Commonly, most traditional lenders require 3 specific documents that provide a multi-dimensional illustration of your business’s past, present, and future performance. A balance sheet shows your company’s present financial situation by illustrating what it owns, what it owes, and what stakeholders have invested in it. The main components on your balance sheet include assets, liabilities, and shareholders’ equity or owners’ equity.

Profit and Loss Statement

Along with your balance sheet, you will need a P&L statement when submitting an application. Also called an income statement, a P&L statement compares your revenue to your expenses over a specified period of time in an easy-to-digest manner. You’ll want to generate these on a regular basis (usually monthly, quarterly, and annually) to understand your company’s “bottom line.”

Cash Flow Statement

Your cash flow statement adds additional information to the picture of your business painted by your balance sheets and P&L statements. Cash flow statements show how much money is coming into your company versus how much is being spent, typically through wages and other expenses. The cash flow statement importantly measures whether your company is at risk of a devastating cash crunch—where you owe money you don’t have. 


Lenders need to know that your business is legal, so you’ll want to gather any licenses or other permits to prove your legitimacy. This includes any business licenses you have through your city or state, as well as any articles of incorporation you have filed. If you’re renting your office space, you should bring a copy of your commercial lease. You’ll also probably need a copy of your driver’s license or other government-issued photo identification.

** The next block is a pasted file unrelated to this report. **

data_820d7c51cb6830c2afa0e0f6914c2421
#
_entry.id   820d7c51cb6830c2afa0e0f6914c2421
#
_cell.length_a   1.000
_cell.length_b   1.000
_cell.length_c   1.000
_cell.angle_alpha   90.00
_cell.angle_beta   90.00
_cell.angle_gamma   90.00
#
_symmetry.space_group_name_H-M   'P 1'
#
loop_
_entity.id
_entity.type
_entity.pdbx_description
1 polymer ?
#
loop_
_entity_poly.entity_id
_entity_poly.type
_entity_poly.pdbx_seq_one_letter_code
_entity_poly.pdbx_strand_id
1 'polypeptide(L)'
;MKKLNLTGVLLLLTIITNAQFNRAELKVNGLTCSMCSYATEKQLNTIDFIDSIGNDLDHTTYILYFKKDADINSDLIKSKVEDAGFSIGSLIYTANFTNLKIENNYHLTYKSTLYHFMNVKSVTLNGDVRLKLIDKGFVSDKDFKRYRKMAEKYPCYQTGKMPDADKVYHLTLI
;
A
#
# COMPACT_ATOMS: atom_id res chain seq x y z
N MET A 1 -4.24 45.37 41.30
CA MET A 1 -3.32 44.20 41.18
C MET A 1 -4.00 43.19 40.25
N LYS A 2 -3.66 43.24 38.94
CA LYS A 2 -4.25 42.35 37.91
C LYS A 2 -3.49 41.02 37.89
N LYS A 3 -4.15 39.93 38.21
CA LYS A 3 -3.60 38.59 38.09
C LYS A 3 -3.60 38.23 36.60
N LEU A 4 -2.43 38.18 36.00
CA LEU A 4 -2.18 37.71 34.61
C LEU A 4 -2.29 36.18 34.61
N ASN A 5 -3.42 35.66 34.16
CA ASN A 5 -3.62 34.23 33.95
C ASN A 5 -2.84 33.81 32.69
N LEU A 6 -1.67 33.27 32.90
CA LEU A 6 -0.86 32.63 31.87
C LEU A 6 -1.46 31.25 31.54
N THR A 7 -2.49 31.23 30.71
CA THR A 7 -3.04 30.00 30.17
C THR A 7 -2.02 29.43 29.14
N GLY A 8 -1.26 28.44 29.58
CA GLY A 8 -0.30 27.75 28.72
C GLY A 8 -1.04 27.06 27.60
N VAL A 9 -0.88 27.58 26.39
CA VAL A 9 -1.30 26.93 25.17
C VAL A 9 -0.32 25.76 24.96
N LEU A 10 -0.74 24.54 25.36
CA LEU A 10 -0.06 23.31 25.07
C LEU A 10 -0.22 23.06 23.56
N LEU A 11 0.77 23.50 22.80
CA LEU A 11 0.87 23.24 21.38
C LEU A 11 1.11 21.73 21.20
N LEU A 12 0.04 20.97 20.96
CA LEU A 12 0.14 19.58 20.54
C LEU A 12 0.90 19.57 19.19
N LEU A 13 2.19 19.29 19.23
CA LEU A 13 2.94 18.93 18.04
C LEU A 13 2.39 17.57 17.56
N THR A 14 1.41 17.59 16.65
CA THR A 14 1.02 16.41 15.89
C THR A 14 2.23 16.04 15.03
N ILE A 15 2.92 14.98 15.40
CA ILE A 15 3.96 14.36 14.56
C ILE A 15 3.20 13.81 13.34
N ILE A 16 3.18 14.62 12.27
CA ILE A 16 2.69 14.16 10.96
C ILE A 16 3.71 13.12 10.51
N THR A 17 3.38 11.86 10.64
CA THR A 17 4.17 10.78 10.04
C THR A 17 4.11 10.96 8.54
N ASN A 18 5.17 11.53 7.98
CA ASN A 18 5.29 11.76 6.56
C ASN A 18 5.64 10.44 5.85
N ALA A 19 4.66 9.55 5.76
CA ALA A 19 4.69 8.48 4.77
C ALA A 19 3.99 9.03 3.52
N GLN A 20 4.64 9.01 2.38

Create a resume that highlights your management experience and ability—banks will want to know where you’re coming from, even if you are your own boss. Focus on measurable accomplishments, like how much you increased sales in a year or how many new clients you brought in over a certain quarter.

Financial Projections and Business Plans

Along with your P&L statement, balance sheet, and cash flow statements, most lenders will want to examine your company’s financial projections—how much money do you expect to earn in the future, and why? Depending on the lender, you should create business plans based on several scenarios: good, status-quo, and bad. While there is a sizable element of prediction in these documents, you can use your other records to help make educated forecasts.  

What Will You Use the Loan For?

Finally, determine how your business will use the money from a potential loan. How will your company expand and earn more revenue? Some lenders might require you to use the money only for certain expenses, so establish your answer ahead of time. You should create a financial projection that calculates how funding will actually help your company earn more money over time—this shows a lender how you plan to repay them.  


Barry Eitel

Barry Eitel has written about business and technology for eight years, including working as a staff writer for Intuit's Small Business Center and as the Business Editor for the Piedmont Post, a weekly newspaper covering the city of Piedmont, California.